Camping is back in fashion! And even if we have to wait until travel regulations get relaxed, we’ll be camping again before you know it! And if you want to take some photos worthy of the wait, you’re in the right place. With our 11 tips for great camping photography you’re sure to capture some beautiful memories for Instagram, personalized postcards or the family album. Come rain, shine or night time, here’s how to photograph your tent or RV…

Pin for camping photograhy

Need some camping life hacks for the trip itself? Discover 24 camping hacks you wish you’d known sooner right here.

#1 Perfect timing

A tent pictured in the sunrise on a hill with view

Situation: You’re surrounded by nature. There’s one bit that’s more compelling than the other. But how do you get this beauty captured?

Solution: Take the time to look closely at the area and identify the perfect timing and position for the camera. Maybe there’s a small hill which will help you to get a great bird’s eye view of your tent? Is there a particularly photogenic tree behind your van that is even more beautiful when the morning sun falls through the canopy? Analyze the right moment and use it to capture the memory!

#2 The rule of thirds

RV photography shows the rule of thirds law of a wood and caravan
Copyright: SargentSail /

Situation: You’ve seen loads of really impressive camping photos, and hardly any of them show anything other than nature and a tent!? And you are now wondering how you can do it on your camping holiday…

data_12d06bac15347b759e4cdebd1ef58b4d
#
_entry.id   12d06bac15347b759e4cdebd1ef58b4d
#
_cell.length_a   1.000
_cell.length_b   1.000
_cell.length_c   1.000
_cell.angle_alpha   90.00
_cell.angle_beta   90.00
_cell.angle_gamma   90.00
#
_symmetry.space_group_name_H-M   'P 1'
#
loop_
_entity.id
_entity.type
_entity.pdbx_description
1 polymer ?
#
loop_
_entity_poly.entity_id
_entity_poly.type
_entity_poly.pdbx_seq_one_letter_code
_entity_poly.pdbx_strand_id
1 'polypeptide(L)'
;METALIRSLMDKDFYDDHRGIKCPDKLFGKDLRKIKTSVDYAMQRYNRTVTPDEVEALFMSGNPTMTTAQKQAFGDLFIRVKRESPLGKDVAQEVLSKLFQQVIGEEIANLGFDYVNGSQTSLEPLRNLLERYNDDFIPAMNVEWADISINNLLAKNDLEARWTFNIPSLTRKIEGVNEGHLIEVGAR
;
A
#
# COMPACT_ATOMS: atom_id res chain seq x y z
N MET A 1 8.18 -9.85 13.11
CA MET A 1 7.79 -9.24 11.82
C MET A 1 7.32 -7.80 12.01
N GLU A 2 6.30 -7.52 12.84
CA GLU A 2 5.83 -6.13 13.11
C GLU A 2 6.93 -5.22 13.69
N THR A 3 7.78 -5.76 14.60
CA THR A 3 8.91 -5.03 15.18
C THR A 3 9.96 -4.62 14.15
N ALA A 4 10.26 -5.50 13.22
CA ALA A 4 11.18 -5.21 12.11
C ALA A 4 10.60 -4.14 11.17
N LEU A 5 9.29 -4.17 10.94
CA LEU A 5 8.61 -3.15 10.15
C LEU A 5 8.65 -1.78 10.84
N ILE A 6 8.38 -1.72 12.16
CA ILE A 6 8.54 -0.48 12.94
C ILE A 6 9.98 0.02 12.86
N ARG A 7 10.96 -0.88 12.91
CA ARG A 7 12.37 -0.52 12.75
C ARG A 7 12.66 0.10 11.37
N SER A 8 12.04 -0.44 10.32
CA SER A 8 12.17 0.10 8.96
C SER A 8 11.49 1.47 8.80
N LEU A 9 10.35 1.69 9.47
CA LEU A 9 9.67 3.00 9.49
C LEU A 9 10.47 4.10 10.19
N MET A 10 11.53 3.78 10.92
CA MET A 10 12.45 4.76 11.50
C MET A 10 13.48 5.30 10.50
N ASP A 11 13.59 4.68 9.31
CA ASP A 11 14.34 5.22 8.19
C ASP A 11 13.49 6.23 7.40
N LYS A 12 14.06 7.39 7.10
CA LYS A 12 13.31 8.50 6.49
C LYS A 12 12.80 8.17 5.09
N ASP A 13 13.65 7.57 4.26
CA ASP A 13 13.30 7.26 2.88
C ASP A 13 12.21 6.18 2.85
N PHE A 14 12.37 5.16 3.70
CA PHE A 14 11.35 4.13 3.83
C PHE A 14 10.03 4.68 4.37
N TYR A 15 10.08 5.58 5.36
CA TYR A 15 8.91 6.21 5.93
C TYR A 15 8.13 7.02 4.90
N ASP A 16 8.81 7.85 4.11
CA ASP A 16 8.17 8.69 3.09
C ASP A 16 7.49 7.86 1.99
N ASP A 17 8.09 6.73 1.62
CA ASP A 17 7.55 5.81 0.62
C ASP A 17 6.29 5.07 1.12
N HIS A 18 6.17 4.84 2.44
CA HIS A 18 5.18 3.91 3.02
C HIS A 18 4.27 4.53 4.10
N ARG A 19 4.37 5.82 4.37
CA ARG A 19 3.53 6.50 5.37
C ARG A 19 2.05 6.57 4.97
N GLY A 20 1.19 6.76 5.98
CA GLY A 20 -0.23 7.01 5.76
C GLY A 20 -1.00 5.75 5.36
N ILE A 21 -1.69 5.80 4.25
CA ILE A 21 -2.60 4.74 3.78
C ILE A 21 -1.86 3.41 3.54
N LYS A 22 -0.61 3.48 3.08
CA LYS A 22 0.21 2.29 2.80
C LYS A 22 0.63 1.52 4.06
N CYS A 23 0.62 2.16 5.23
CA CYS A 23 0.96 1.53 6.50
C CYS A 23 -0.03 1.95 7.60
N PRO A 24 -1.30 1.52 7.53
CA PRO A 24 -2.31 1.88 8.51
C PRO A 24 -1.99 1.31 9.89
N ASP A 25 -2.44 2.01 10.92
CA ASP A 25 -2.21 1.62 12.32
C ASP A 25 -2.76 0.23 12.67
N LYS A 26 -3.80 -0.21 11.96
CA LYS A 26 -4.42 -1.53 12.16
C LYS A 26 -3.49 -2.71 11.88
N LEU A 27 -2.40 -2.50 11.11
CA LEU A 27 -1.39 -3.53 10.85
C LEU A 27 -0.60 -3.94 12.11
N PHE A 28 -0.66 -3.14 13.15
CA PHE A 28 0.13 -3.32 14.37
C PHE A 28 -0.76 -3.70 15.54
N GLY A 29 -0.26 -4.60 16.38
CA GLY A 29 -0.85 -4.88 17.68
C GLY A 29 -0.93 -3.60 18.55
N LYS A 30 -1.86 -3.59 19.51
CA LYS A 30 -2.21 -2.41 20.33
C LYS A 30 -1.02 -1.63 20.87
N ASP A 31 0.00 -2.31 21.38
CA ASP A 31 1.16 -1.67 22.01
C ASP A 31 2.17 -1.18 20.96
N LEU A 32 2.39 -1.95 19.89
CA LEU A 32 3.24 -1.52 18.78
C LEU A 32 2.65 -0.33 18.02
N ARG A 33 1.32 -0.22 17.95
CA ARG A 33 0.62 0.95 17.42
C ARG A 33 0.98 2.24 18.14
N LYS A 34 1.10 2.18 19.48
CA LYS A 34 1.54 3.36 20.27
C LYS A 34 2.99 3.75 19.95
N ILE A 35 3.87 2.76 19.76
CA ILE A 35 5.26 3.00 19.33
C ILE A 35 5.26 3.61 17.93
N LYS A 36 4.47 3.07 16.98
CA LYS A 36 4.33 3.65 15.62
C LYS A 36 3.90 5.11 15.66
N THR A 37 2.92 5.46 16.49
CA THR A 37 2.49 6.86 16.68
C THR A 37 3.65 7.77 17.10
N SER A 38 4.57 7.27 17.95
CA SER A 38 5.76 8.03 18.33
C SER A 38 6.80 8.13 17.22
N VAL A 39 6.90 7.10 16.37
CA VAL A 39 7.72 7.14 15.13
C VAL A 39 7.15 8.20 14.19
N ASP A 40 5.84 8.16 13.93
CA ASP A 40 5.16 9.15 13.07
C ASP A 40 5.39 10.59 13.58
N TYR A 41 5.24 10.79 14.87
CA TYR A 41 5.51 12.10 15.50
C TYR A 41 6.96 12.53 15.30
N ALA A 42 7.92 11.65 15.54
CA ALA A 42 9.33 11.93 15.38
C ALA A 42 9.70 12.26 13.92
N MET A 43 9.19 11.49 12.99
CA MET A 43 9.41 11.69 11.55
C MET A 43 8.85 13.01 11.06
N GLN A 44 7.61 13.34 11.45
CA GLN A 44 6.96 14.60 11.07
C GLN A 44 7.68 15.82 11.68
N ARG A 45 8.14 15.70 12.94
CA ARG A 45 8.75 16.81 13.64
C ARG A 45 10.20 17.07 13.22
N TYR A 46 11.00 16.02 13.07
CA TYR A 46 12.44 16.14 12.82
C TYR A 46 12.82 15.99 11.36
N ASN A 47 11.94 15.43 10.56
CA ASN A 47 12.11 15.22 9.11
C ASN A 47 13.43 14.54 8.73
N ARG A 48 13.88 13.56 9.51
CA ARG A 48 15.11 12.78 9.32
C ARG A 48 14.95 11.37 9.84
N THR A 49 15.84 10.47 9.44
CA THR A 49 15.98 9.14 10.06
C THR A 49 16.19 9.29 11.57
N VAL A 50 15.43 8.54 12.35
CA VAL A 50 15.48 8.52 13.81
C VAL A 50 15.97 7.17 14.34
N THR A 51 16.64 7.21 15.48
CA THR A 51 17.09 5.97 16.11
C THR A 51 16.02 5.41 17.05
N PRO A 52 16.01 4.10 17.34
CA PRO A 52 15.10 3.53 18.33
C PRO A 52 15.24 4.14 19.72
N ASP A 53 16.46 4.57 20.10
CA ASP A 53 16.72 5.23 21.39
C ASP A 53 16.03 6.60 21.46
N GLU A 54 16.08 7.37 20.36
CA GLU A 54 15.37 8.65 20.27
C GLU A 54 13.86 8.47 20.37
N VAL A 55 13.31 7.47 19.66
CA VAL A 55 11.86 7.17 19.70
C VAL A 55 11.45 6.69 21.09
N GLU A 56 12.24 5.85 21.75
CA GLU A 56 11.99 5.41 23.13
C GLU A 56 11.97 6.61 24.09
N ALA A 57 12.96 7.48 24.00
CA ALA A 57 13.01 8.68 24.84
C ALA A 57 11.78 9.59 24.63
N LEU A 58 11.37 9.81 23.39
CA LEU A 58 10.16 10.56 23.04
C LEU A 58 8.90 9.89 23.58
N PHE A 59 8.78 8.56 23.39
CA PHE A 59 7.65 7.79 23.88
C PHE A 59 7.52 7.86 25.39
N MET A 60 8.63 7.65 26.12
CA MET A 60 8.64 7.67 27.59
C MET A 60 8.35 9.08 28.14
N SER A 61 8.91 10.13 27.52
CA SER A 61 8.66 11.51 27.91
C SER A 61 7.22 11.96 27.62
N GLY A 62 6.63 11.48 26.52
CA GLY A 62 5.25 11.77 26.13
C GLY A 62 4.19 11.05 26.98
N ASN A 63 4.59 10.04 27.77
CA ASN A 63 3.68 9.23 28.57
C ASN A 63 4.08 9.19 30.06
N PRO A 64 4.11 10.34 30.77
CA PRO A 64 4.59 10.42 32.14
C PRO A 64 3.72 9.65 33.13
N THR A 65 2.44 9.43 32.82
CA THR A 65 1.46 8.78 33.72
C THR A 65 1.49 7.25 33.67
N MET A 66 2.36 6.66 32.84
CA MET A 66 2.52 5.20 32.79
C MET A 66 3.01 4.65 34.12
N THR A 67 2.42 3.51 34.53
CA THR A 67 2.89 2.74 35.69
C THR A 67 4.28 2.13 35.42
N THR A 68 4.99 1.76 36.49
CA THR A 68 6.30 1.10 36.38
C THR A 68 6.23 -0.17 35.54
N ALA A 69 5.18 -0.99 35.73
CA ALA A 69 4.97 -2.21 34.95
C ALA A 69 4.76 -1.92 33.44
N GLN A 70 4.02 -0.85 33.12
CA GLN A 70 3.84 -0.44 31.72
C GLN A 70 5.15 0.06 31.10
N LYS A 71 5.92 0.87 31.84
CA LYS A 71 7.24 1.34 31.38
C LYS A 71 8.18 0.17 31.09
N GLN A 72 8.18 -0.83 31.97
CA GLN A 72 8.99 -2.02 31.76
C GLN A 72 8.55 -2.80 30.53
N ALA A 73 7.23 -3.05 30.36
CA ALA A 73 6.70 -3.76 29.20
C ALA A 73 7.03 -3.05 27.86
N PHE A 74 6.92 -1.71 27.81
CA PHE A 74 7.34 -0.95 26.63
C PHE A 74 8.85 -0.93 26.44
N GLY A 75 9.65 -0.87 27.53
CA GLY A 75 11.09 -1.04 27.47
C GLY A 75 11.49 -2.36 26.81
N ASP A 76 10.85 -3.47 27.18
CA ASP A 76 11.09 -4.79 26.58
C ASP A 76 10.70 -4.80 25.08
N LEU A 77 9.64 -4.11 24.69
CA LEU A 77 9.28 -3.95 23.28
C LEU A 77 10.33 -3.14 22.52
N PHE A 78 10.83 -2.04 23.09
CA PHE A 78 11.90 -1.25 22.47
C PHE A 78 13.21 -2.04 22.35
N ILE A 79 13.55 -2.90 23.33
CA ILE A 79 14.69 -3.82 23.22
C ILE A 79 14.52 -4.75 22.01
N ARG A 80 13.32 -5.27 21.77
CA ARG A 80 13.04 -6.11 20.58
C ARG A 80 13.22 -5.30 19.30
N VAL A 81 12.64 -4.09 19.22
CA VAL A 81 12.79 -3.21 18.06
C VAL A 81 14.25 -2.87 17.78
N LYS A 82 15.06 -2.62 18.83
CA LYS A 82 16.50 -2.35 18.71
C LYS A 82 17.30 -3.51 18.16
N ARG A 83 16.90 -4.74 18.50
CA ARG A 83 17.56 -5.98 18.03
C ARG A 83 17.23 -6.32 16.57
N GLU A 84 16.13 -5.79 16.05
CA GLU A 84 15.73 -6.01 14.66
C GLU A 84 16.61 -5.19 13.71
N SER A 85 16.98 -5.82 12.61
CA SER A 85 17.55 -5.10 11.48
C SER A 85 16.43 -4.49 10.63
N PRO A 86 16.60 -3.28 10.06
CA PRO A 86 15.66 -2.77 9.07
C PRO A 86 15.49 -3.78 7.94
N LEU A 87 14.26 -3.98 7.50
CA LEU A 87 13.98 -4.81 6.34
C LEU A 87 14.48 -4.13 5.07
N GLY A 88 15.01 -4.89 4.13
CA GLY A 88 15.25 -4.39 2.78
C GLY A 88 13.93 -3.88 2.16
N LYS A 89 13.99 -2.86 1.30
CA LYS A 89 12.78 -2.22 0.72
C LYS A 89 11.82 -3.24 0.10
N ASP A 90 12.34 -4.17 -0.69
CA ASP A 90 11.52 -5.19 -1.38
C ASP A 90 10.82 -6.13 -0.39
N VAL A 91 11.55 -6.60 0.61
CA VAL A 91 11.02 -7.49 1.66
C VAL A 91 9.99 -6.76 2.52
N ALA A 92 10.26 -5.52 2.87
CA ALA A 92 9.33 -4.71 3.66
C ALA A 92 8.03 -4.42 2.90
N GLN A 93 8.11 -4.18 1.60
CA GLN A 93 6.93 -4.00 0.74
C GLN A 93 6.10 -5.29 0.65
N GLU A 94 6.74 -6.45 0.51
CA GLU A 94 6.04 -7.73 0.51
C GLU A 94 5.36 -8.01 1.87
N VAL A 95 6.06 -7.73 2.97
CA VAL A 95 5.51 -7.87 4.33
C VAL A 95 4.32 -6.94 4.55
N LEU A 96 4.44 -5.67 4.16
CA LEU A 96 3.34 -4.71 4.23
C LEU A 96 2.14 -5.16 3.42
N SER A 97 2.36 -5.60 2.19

Solution: Stick to one of the basic design rules of photography. To do this, mentally divide the entire picture into three equal lines. The main subject should now be directly on one of the lines. This means that the motif (for example your tent) is much more conspicuous even though it is not placed in the middle. You can see this in the photo above!

Scroll through your camera settings to see if you have the option of adding dividing lines to your screen. Many smartphones and cameras have this setting.

#3 The essentials for camping photography at night

Nighttime tent photography

Situation: Whether it’s at campfire, of a tent under the starry sky or on a night hike: You want to take great camping photos at night too.

Solution: Take note of the following before buying your equipment if you’re serious about nighttime photography.

You need a tripod because of the long exposure times that are necessary for good night photography. You’ll also need a spare battery or sufficient charging options, as night photography uses more energy. And finally you’ll need a camera which you can lower the ISO settings to the (low) values of 200 – 400 on.

By the way, professionals use a remote release to prevent blurring of night images. But the self-timer function is fine for amateur pictures.

#4 Setting the scene for your tent at night